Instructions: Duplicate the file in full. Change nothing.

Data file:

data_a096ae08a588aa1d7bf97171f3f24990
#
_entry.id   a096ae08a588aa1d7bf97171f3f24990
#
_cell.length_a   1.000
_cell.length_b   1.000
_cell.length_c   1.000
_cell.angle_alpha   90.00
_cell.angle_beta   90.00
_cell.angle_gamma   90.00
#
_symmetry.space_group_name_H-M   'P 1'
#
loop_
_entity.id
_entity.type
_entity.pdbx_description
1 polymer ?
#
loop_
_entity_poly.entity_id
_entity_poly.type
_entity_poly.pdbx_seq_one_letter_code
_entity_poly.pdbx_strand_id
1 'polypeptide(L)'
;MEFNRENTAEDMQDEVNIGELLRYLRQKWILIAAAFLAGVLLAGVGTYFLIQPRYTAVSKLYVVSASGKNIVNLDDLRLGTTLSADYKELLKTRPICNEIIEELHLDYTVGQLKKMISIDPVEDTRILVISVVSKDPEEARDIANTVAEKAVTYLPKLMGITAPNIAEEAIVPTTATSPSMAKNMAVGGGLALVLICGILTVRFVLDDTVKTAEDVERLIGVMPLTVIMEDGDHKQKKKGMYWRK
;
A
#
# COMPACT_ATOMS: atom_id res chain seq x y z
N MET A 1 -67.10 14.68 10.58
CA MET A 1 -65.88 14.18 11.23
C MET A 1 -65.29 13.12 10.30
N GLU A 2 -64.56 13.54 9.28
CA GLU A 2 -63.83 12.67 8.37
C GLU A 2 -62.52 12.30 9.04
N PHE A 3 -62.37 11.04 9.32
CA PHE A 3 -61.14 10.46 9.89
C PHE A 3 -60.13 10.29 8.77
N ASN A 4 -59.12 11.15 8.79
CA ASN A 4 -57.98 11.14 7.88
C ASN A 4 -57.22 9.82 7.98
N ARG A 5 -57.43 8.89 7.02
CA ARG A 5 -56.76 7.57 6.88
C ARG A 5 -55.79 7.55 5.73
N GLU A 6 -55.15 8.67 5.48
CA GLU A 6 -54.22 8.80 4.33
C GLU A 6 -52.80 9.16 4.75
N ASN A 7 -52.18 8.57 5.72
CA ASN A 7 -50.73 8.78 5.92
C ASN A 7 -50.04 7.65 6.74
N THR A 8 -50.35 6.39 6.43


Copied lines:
data_a096ae08a588aa1d7bf97171f3f24990
#
_entry.id   a096ae08a588aa1d7bf97171f3f24990
#
_cell.length_a   1.000
_cell.length_b   1.000
_cell.length_c   1.000
_cell.angle_alpha   90.00
_cell.angle_beta   90.00
_cell.angle_gamma   90.00
#
_symmetry.space_group_name_H-M   'P 1'
#
loop_
_entity.id
_entity.type
_entity.pdbx_description
1 polymer ?
#
loop_
_entity_poly.entity_id
_entity_poly.type
_entity_poly.pdbx_seq_one_letter_code
_entity_poly.pdbx_strand_id
1 'polypeptide(L)'
;MEFNRENTAEDMQDEVNIGELLRYLRQKWILIAAAFLAGVLLAGVGTYFLIQPRYTAVSKLYVVSASGKNIVNLDDLRLGTTLSADYKELLKTRPICNEIIEELHLDYTVGQLKKMISIDPVEDTRILVISVVSKDPEEARDIANTVAEKAVTYLPKLMGITAPNIAEEAIVPTTATSPSMAKNMAVGGGLALVLICGILTVRFVLDDTVKTAEDVERLIGVMPLTVIMEDGDHKQKKKGMYWRK
;
A
#
# COMPACT_ATOMS: atom_id res chain seq x y z
N MET A 1 -67.10 14.68 10.58
CA MET A 1 -65.88 14.18 11.23
C MET A 1 -65.29 13.12 10.30
N GLU A 2 -64.56 13.54 9.28
CA GLU A 2 -63.83 12.67 8.37
C GLU A 2 -62.52 12.30 9.04
N PHE A 3 -62.37 11.04 9.32
CA PHE A 3 -61.14 10.46 9.89
C PHE A 3 -60.13 10.29 8.77
N ASN A 4 -59.12 11.15 8.79
CA ASN A 4 -57.98 11.14 7.88
C ASN A 4 -57.22 9.82 7.98
N ARG A 5 -57.43 8.89 7.02
CA ARG A 5 -56.76 7.57 6.88
C ARG A 5 -55.79 7.55 5.73
N GLU A 6 -55.15 8.67 5.48
CA GLU A 6 -54.22 8.80 4.33
C GLU A 6 -52.80 9.16 4.75
N ASN A 7 -52.18 8.57 5.72
CA ASN A 7 -50.73 8.78 5.92
C ASN A 7 -50.04 7.65 6.74
N THR A 8 -50.35 6.39 6.43